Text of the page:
Wednesday, May 26, 2010

Mosaic Jellyfish

Photograph by Melissa Fiene, My Shot

A mosaic jellyfish floats serenely in the waters of the Coral Sea, about 100 nautical miles from Cairns, Australia. Jellyfish are ubiquitous in the Earth’s oceans. They can thrive in warm water and cold, along coastlines or out in the deep. Their bodies are about 95 percent water. And though they have no brains, jellyfish have somehow been smart enough to survive for over 500 million years.


Photograph by Tobias Bernhard, Photolibrary/Getty Images

Here, a pink, leaflike flatworm settles on the seafloor, but these animals typically favor rocky bottom cover and aren’t so easily spotted. Flatworms are simple animals. They have no circulatory systems, and because their bodies are so flat, oxygen simply penetrates directly into tissue without the benefit of a respiratory system. Flatworms' mouths take in nutrients and also expel undigested waste. However, these worms are also accomplished predators. When they catch snails, bivalves, or other prey they simply wrap their bodies around their victims and inject them with digestive enzymes.

Larval Flounder

Photograph by David Liittschwager, National Geographic

A translucent body disguises a larval flounder to keep it safe from predators. It will lose this defense mechanism later in life. Flounder undergo several striking physical transformations during their lifetimes. Very young flounder swim upright and have an eye on each side of their face. As they age the fish begin to swim on their sides and one eye slowly migrates until both are on the body’s “top side.”

Larval Blenny Fish

Photograph by David Liittschwager, National Geographic

It’s a fish-eat-fish world in the waters of the world’s oceans, and larvae may be the most vulnerable creatures of all. Larvae—the early form of some animals—are small, slow, and largely defenseless compared with their adult relatives. For many species, including this blenny, invisibility is the best bet for survival.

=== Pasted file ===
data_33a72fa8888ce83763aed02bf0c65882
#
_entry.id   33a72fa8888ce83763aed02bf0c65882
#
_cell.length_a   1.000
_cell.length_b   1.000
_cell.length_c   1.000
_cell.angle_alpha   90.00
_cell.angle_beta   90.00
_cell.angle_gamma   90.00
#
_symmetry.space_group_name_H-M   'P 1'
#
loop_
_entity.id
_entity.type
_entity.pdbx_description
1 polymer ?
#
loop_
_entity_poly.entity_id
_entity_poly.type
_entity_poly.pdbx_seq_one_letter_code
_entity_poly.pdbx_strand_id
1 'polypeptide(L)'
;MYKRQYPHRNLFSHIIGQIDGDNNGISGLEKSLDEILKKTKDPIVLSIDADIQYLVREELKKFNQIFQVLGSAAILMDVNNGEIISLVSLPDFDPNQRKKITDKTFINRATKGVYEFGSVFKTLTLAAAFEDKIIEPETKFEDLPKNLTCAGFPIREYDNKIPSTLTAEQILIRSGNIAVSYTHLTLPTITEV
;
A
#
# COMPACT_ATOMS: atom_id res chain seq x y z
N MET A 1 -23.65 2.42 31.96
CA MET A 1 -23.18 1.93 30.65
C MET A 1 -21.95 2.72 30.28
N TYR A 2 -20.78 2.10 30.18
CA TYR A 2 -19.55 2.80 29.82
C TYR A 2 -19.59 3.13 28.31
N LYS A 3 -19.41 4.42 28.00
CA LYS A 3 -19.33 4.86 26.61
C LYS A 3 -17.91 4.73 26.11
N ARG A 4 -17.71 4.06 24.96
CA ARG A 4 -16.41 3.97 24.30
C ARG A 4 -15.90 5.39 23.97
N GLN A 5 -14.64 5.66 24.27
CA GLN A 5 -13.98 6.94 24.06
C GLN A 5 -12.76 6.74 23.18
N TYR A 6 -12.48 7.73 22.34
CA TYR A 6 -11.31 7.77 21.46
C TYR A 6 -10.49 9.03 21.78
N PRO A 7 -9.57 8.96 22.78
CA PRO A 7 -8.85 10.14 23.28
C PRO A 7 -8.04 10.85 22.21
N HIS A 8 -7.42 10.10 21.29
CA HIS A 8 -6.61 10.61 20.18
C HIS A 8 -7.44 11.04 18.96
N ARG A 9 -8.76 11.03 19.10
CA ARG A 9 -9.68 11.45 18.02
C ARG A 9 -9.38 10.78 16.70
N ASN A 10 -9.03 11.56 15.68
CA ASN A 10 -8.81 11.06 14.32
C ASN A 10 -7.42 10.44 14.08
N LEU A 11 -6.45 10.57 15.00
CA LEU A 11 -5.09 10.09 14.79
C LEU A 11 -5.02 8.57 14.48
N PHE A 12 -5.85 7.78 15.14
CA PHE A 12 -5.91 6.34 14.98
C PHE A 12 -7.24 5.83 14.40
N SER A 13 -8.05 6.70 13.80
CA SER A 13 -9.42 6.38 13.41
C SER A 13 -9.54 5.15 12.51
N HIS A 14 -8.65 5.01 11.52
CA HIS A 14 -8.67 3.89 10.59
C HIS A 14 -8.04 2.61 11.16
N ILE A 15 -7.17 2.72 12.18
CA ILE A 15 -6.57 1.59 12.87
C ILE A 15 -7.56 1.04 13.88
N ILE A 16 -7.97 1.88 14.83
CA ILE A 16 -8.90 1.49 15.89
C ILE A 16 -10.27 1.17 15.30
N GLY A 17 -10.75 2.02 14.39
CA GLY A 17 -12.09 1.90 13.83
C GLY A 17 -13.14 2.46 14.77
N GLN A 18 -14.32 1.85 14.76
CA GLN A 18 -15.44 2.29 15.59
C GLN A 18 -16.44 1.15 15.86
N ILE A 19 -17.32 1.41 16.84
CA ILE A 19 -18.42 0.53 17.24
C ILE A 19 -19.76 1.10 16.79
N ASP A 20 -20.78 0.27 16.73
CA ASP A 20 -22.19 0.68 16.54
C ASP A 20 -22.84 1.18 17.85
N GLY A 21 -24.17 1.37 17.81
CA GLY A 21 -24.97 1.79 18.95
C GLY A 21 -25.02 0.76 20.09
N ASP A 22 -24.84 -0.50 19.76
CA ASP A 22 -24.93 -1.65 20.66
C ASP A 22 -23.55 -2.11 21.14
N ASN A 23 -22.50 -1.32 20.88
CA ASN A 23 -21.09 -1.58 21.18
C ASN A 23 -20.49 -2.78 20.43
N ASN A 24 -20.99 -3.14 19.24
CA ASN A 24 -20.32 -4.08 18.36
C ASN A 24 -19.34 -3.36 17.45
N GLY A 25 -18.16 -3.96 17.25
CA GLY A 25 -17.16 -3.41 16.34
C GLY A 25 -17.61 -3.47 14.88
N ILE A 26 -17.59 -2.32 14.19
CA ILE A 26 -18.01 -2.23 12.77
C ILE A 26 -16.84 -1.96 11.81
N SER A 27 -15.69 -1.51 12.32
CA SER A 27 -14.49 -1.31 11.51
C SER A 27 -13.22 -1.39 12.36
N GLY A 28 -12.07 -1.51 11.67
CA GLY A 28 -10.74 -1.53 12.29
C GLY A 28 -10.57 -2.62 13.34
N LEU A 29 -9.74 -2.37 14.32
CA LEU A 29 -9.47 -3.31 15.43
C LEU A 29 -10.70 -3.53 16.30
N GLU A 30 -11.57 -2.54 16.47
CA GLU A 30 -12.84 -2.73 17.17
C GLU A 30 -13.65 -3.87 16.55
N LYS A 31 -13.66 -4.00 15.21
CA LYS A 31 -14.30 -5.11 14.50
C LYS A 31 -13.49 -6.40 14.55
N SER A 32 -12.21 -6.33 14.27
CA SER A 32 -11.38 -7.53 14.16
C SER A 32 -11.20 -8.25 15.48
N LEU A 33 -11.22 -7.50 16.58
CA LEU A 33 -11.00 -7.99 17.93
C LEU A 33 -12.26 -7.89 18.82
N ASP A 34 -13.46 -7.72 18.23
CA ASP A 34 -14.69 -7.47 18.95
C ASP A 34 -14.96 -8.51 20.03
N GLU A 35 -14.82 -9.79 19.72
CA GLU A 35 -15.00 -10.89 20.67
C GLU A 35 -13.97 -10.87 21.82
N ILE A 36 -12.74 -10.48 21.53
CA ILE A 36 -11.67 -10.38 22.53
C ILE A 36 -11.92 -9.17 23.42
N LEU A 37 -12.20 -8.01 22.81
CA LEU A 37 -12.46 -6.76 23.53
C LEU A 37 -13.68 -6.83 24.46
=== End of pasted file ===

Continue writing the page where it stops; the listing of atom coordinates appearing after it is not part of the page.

Thursday, May 13, 2010

Unlike the Arctic—an ocean basin surrounded by land, where sea ice extends all the way to the pole—the Antarctic is a large continent surrounded by ocean. Because of this geography, sea ice has more room to expand in the winter, but it is also closer to the equator. The result is that Antarctica’s sea ice extent is larger than the Arctic’s in winter, but smaller in the summer. Total Antarctic sea ice peaks in September (the end of Southern Hemisphere winter) and retreats to a minimum in February.
These image pairs show Antarctic sea ice during the September maximum (left) and the following February minimum (right) for a time series beginning in September 1999 and ending in February 2010. Land is dark gray, and ice shelves—thick slabs of glacial ice grounded along the coast—are light gray. The yellow outline shows the median sea ice extent in September and February from 1979 (when routine satellite observations began) to 2000. Extent is the total area in which ice concentration is at least 15 percent. The median is the middle value. Half of the extents over the time period were larger than the line, and half were smaller.